Gastrinomas represent the most common funtional pancreaticoduodenal neuroendocrine tumor in MEN1 patients, however, there is lack of consensus regarding appropriate timing and extent of operation for these patients. An optimal strategy has been difficult to define due to the uncommon nature of the disease, inconsistency of operative approaches, absence of controlled studies, limited follow-up, and incomplete understanding of the natural history of the disease. It has been demonstrated that the majority of MEN1-associated gastrinomas are located in the duodenum and often occur concomitantly with non-gastrin producing pancreatic neoplasms. Therefore, evaluation of the duodenum for removal of these tumors is critical to the operative strategy, regardless of the extent of pancreatectomy planned. This chapter reviews outcomes of studies focused on MEN1 patients with hypergastrinemia with particular attention to the incidence of gastrinoma-associated nodal metastases and the rationale for performance of a regional lymphadenectomy at the time of operative exploration. Although there are relatively few studies examining this issue, available data demonstrate a high occurrence of gastrinoma lymph node metastases in MEN1 patients. Furthermore, these are often micrometastases and commonly used preoperative imaging modalities have a low sensitivity for detecting this disease. Collectively, the available evidence suggest that in addition to removal of the primary tumor(s), a formal anatomically based regional lymphadenectomy may result in more durable reduction of gastrin hypersecretion and offer potential long-term oncologic benefit (GRADE B).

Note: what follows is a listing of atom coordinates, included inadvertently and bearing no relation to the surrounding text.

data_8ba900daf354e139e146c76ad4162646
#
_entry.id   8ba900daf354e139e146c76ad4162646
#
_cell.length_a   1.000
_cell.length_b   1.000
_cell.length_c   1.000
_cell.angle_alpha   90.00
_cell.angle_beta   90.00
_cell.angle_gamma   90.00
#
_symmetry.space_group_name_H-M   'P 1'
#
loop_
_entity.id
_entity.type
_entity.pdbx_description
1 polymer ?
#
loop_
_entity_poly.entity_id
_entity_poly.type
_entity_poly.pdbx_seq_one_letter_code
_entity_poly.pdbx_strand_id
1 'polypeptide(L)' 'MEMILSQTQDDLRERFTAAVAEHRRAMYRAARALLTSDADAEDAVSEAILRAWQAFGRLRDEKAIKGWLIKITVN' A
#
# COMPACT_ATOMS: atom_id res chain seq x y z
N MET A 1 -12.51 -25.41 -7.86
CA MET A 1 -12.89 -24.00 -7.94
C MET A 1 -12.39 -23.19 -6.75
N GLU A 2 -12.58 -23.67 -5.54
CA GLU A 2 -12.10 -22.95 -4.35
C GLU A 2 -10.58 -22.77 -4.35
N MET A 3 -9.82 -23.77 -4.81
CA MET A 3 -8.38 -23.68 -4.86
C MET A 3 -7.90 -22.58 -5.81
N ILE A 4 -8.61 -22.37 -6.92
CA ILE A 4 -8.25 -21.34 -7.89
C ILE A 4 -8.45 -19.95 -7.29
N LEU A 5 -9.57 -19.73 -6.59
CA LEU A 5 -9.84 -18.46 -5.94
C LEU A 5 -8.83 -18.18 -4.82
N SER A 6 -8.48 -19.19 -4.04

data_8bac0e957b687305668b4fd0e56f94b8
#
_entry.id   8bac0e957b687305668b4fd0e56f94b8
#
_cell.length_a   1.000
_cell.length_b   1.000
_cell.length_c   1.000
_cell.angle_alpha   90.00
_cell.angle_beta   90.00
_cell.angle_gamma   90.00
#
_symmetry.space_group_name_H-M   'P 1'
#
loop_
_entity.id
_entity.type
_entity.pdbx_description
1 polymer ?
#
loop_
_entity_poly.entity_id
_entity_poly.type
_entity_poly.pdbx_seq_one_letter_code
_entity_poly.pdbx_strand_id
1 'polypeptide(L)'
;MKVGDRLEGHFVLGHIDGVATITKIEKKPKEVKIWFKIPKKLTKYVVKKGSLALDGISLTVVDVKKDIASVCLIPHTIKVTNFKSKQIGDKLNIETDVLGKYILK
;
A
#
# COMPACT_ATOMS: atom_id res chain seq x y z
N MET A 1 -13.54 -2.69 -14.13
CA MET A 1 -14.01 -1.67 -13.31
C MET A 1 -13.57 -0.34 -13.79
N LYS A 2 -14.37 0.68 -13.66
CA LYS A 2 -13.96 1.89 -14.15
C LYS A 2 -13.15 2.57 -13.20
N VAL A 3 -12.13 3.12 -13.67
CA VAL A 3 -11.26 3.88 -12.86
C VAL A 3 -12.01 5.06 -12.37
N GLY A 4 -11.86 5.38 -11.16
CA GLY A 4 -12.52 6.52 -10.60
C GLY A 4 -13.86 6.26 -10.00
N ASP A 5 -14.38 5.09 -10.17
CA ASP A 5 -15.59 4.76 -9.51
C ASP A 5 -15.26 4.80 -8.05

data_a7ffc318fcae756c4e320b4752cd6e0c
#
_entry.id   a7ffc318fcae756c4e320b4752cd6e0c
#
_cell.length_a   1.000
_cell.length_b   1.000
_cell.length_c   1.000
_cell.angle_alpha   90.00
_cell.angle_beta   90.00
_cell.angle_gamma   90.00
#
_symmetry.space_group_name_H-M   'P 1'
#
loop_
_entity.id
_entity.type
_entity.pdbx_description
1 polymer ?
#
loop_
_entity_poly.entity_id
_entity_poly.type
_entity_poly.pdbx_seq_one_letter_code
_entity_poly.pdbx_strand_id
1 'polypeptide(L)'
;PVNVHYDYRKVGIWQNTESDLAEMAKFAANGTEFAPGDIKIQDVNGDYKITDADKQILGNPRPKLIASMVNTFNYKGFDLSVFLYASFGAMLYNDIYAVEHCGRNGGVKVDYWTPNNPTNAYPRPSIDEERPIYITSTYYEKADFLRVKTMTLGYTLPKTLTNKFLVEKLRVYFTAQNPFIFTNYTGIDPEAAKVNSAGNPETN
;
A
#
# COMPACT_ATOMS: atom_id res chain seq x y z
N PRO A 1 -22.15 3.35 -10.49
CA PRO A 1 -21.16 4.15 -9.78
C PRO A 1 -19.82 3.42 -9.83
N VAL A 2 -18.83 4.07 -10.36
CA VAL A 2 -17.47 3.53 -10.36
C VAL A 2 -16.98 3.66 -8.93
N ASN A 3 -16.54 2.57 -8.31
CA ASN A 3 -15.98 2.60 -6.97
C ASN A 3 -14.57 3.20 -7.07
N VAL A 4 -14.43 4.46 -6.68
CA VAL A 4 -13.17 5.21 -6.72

Multiple endocrine neoplasia type 1 Gastrinoma Hypergastrinemia Lymph node metastases
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